House Republicans have now passed legislation that would drastically deprive people of a wide range of programs vital to their financial security in exchange for a promise to allow the federal government to honor its past commitments and pay its bills. These cuts, if in fact enacted, would slash spending on a host of health care, food assistance, housing, and a variety of other programs. As a result, many people will lose access to key programs. The need for this type of assistance is widespread, even in a booming economy, and is generally higher in red states than blue states. Republican lawmakers appear intent on hurting their already struggling constituents
the republican legislation it would cut off access to a variety of programs. Estimates of overall cuts range from an estimated initial cut of 33% in 2024 by the Center on Budget and Policy Priorities, to an immediate reduction of 31% by my colleague Bobby Kogan to a cut of 22% estimated by the White House, House Democrats and Senate Democrats. These numbers only differ because they assume different what-if scenarios: what would happen without this legislation. Democrats in the White House, House and Senate compare the Republican proposal with current spending levels. Bobby Kogan and the Center on Budget and Policy Priorities argue, I agree correctly, that budgets that do not increase with inflation and population growth reflect budget cuts for the population they serve. The estimates also differ in their assumptions about whether or not the VA will be protected from cuts. In the end, the bottom line is that there is broad agreement that there will be immediate cuts of up to one-third of affected programs if defense and veterans’ health care are protected and those cuts could grow significantly over time to about three-fifths. parts of affected programs.
These cuts are so substantial because House Republicans have prevented any changes to the fiscal side of the ledger, such as taking back Trump’s wasteful tax cuts to reduce the federal government’s deficit. They have also exempted the largest government program: Social Security, Medicare and defense. This means that the anticipated reduction in the deficit must come entirely from cuts to smaller programs.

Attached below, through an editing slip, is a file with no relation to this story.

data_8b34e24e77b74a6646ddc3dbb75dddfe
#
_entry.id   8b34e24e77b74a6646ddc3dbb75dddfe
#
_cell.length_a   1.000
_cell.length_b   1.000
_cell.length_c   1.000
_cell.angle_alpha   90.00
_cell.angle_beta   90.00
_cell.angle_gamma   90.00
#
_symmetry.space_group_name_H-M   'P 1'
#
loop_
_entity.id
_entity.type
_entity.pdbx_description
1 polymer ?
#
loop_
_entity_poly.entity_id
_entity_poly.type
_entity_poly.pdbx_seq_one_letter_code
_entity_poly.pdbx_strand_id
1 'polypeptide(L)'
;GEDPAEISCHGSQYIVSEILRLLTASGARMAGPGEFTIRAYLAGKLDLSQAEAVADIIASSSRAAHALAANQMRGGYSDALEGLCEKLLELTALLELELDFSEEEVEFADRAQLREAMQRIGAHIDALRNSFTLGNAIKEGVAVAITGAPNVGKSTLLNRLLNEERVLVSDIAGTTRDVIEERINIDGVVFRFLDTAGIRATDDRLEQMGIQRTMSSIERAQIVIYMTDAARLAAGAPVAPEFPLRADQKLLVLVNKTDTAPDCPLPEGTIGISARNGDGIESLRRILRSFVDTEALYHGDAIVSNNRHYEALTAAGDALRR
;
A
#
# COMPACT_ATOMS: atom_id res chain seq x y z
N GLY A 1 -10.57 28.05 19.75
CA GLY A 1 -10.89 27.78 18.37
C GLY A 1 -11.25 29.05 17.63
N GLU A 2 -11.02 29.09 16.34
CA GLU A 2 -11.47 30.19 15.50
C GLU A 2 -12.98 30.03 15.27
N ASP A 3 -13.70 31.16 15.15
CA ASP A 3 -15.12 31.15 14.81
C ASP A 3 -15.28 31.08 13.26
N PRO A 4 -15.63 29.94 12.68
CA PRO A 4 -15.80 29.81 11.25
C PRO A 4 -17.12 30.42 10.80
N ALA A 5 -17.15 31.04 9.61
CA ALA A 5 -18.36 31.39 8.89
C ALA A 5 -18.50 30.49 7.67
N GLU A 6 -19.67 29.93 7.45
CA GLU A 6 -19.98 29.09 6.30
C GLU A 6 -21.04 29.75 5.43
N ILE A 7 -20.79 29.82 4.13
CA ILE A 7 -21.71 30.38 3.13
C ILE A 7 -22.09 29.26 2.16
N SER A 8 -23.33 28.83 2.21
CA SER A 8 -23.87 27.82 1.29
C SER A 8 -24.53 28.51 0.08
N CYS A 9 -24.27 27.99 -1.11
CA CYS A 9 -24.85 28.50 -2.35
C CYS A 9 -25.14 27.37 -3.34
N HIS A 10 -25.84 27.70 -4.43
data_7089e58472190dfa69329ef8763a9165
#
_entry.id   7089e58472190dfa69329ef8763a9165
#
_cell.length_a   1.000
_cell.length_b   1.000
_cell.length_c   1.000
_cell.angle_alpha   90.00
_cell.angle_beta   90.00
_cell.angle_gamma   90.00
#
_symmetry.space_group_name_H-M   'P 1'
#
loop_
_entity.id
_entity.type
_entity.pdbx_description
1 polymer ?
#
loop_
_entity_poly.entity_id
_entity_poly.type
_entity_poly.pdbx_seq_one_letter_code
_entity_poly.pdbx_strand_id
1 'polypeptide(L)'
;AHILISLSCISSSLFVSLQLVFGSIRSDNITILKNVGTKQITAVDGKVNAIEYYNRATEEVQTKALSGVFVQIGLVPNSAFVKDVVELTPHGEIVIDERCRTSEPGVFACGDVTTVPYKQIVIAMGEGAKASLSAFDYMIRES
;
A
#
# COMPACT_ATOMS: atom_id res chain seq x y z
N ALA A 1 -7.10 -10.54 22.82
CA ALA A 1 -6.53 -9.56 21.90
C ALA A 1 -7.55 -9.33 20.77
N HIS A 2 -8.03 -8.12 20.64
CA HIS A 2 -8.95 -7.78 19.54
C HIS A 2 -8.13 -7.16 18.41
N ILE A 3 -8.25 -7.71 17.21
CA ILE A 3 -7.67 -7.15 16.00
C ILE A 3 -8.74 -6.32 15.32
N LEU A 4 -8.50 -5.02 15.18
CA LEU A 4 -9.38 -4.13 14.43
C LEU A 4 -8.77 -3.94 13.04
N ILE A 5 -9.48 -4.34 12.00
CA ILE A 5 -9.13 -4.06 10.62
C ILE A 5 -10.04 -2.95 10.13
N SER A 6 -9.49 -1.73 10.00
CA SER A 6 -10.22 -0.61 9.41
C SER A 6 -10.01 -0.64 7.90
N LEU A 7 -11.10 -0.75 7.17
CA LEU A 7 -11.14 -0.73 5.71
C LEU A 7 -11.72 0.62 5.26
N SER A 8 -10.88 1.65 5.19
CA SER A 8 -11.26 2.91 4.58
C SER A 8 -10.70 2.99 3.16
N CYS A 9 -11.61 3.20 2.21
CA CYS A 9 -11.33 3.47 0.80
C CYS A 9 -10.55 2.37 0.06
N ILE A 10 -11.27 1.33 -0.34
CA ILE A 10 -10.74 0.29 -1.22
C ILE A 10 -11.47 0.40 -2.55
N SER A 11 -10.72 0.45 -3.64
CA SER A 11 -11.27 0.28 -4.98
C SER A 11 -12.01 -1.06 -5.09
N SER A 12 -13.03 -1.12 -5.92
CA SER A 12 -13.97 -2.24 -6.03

Just because these are smaller programs doesn’t mean they aren’t crucial to the lives of the people who benefit from them. 42.4 million people, for example, receive food assistance, officially known as the Supplemental Nutrition Assistance Program (SNAP). Reduce food insecurity among adults about 20% and among children more than 30%. People in the world’s richest country shouldn’t go hungry, but Republicans seem hell-bent on making food insecurity worse.
The need for SNAP and other programs, for example, in health care, which would fall victim to Republican budget-cutting zeal, is generally greater in red states than in blue states. For example, 12.4% of adults in red states often or sometimes go without three meals a day, while this was the case for 10.2% in blue states (see figure below). . Similarly, 12.5% of adults in red states were uninsured as of early 2023, while that was the case for 9.1% in blue states (see figure below). And, crucial in the context of prolonged covid after the pandemic, 13.8% of people in red states had a disability, while 11.4% of blue states did (see figure below). . Not surprisingly, then, people in red states face greater financial insecurity, as measured by people’s inability to cover all their expenses, than people in blue states: 41.6% compared to 37.7% ( see figure below).
Even within states, the need for these programs is not evenly distributed. For example, people without a college degree face greater financial insecurity than people with a college degree. For example, 16% of people without a college degree struggle with food insecurity, compared to 3.9% of people with a college degree. These proportions are again higher than those of the blue states: 14.6% and 3.0%, respectively. And, Black and Latino households struggle more than white households. For example, data pooled from 2022 to ensure large enough sample sizes shows that 50.3% of black people in red states and 49.9% in blue states said they could not afford all of their expenses in that moment. By comparison, 35.8% of whites in red states and 29.8% of whites in blue states indicated the same financial insecurity during that time.
The House Republicans’ budget proposal, if ever enacted, would make things worse in many red states. This is supported by the examples of Alabama and Texas, two red states where people are more economically challenged than in many other red or blue states. Alamba is 45 years old.he in food safety and Texas has 46he in 2021. Under the republican budget plan, 29,000 Alabama women and children and 17,000 seniors could lose food assistance in Alabama. Besides, in Texas, 139,000 women and children and 53,000 older adults could lose food assistance. Lots of people are still fighting, especially in red states, and the republicans are intent on making things worse.
Budgets reflect the values of legislators. House Republicans appear intent on destroying the economic recovery and hurting working families, especially people without college degrees and people of color in red states, judging by their latest decision.